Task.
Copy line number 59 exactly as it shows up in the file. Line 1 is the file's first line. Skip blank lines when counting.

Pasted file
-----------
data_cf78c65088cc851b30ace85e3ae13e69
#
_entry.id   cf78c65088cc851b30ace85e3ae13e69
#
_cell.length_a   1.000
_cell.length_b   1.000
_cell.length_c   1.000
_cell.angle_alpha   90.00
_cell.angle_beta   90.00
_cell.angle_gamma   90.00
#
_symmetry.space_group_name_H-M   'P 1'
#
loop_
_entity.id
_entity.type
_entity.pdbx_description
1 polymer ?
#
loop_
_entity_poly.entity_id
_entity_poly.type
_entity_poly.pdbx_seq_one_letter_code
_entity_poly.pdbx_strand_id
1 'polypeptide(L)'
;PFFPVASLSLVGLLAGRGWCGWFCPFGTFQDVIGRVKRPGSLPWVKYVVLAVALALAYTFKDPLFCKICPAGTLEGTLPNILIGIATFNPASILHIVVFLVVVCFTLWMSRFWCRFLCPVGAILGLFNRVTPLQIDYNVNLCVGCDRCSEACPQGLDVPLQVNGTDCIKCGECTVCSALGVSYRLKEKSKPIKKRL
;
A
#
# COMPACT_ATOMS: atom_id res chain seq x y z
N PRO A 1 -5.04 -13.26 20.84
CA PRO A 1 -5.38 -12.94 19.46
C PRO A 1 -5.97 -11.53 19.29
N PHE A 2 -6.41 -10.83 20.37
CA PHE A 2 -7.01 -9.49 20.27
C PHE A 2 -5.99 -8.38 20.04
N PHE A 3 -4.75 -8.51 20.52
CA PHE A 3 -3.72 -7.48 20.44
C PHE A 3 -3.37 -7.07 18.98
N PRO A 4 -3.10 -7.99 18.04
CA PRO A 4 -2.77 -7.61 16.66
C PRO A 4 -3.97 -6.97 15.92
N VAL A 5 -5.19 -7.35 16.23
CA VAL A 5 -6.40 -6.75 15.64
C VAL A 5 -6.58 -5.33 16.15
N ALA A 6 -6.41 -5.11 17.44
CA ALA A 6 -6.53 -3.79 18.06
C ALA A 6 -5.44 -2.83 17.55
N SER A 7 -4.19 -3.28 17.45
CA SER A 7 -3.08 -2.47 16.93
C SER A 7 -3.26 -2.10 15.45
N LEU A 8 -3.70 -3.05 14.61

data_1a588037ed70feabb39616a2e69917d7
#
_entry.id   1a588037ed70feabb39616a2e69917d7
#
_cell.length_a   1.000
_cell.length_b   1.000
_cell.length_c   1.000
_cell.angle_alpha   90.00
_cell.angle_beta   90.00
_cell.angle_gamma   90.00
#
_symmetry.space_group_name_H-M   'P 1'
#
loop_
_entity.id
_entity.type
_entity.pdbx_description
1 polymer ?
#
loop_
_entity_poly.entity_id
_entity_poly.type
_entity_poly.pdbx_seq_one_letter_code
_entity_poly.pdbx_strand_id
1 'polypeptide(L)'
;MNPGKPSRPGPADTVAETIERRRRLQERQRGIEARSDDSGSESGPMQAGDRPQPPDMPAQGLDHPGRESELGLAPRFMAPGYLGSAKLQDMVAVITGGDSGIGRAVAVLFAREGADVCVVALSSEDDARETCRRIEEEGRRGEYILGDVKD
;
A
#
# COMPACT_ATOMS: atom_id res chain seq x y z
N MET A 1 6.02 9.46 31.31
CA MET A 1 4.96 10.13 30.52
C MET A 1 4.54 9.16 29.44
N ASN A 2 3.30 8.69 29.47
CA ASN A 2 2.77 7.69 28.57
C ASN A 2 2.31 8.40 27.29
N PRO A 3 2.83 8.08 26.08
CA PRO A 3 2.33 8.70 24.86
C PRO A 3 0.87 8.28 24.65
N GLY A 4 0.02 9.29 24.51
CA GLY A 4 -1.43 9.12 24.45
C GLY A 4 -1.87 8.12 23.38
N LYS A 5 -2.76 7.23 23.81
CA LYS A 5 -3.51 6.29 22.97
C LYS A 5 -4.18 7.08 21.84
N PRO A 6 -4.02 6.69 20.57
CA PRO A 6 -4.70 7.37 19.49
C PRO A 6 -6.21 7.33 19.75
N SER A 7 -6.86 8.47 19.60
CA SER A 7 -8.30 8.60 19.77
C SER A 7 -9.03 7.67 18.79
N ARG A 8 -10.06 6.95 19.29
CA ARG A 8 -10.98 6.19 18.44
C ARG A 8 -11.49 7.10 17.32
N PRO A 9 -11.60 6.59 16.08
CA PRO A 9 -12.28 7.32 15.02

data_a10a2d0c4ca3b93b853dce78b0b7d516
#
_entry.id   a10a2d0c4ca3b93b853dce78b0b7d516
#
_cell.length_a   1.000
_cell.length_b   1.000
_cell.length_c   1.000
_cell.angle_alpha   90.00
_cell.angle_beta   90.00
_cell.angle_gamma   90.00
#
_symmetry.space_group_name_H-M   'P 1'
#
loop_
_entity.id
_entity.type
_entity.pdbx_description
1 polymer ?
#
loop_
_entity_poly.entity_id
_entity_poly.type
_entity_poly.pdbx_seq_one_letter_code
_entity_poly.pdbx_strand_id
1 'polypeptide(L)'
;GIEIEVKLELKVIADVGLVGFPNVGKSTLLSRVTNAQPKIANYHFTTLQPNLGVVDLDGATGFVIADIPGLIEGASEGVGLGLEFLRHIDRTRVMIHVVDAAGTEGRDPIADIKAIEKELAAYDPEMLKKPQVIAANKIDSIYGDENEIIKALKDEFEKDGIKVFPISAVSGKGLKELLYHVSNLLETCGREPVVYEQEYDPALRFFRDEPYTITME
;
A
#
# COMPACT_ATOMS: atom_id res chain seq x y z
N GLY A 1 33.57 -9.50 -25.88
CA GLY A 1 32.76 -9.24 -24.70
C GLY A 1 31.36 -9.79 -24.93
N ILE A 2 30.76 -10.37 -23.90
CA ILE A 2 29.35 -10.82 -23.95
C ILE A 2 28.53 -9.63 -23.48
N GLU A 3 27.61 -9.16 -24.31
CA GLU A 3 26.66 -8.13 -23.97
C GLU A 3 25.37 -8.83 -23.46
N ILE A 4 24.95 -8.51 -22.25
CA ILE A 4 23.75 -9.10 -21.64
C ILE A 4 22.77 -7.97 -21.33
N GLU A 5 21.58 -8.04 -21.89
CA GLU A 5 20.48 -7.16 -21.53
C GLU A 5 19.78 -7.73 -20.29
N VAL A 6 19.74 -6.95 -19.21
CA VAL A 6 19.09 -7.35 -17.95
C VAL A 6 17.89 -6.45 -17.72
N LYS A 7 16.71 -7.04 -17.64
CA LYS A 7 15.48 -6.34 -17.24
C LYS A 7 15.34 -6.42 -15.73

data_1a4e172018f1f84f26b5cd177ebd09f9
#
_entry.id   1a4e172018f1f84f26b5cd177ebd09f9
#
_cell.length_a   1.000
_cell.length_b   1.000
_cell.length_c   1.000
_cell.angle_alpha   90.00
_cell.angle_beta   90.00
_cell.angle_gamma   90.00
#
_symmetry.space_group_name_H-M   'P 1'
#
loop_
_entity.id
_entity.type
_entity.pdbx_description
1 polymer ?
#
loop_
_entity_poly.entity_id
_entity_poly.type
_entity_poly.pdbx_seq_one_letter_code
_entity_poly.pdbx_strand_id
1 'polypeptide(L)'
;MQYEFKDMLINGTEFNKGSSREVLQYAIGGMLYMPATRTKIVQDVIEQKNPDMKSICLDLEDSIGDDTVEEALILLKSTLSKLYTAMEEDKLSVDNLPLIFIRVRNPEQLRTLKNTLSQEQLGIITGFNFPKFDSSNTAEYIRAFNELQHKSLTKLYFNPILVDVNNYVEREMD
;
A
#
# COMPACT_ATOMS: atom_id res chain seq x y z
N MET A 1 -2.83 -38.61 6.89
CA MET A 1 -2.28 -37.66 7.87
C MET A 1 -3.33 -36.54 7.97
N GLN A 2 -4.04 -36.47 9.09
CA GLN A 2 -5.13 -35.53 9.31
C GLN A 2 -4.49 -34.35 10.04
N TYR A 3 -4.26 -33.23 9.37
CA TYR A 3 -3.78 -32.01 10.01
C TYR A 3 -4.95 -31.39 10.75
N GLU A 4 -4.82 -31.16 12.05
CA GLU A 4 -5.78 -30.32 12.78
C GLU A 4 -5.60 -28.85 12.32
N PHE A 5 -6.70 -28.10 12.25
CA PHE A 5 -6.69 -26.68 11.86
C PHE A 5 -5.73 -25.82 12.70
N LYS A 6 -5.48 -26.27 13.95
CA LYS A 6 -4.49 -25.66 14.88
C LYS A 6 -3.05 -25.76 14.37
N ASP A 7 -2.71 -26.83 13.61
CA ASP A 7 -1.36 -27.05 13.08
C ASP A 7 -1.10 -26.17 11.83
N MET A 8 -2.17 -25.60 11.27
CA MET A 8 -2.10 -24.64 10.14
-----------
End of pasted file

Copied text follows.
_cell.length_c   1.000